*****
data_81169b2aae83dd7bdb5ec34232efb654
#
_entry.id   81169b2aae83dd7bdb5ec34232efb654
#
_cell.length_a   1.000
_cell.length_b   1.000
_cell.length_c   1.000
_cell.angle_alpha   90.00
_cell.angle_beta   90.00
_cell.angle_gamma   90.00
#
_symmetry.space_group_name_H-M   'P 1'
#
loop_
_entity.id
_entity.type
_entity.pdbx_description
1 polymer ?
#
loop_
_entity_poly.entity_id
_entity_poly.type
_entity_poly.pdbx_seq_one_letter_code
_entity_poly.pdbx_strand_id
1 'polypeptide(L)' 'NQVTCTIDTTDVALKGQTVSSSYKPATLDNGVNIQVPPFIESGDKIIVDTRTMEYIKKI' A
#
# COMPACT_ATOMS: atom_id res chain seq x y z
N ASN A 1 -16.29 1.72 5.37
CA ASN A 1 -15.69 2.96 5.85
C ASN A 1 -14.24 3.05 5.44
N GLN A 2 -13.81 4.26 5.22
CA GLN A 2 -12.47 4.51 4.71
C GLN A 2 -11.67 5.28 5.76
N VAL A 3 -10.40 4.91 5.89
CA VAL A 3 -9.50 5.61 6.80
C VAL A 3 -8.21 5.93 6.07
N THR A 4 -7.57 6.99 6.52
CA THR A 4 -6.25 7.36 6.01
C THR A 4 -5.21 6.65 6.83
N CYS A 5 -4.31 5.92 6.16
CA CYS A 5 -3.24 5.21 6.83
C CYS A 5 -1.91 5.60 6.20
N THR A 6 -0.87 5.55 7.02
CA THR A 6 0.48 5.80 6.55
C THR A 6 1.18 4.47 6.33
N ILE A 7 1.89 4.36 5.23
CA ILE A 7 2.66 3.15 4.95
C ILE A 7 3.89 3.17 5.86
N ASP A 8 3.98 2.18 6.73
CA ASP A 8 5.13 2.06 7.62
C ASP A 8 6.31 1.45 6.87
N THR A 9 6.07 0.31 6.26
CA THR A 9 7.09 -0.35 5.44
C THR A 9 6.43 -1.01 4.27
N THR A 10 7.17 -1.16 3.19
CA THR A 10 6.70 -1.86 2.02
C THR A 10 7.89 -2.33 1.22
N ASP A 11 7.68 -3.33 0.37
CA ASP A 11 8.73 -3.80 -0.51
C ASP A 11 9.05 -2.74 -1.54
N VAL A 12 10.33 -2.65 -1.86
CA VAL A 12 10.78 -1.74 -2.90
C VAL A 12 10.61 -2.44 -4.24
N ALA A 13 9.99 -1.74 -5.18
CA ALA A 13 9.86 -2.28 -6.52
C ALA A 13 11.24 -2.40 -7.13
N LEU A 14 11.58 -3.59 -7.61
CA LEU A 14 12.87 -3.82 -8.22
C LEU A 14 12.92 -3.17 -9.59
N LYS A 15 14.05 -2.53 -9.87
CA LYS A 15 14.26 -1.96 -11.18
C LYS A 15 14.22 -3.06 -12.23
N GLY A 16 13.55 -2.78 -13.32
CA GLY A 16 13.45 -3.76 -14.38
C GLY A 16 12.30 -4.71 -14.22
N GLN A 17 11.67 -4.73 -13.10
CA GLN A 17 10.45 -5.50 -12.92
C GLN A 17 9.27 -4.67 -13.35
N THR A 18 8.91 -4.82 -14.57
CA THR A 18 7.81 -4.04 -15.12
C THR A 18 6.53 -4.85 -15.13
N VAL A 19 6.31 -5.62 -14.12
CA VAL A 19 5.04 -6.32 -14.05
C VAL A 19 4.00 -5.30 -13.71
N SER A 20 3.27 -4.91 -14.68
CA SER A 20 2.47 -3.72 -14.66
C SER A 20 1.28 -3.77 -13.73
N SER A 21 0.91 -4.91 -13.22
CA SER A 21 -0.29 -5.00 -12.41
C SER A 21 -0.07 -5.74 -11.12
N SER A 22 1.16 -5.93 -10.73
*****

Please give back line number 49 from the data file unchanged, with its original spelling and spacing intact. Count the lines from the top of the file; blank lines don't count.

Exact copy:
N ASP A 8 3.98 2.18 6.73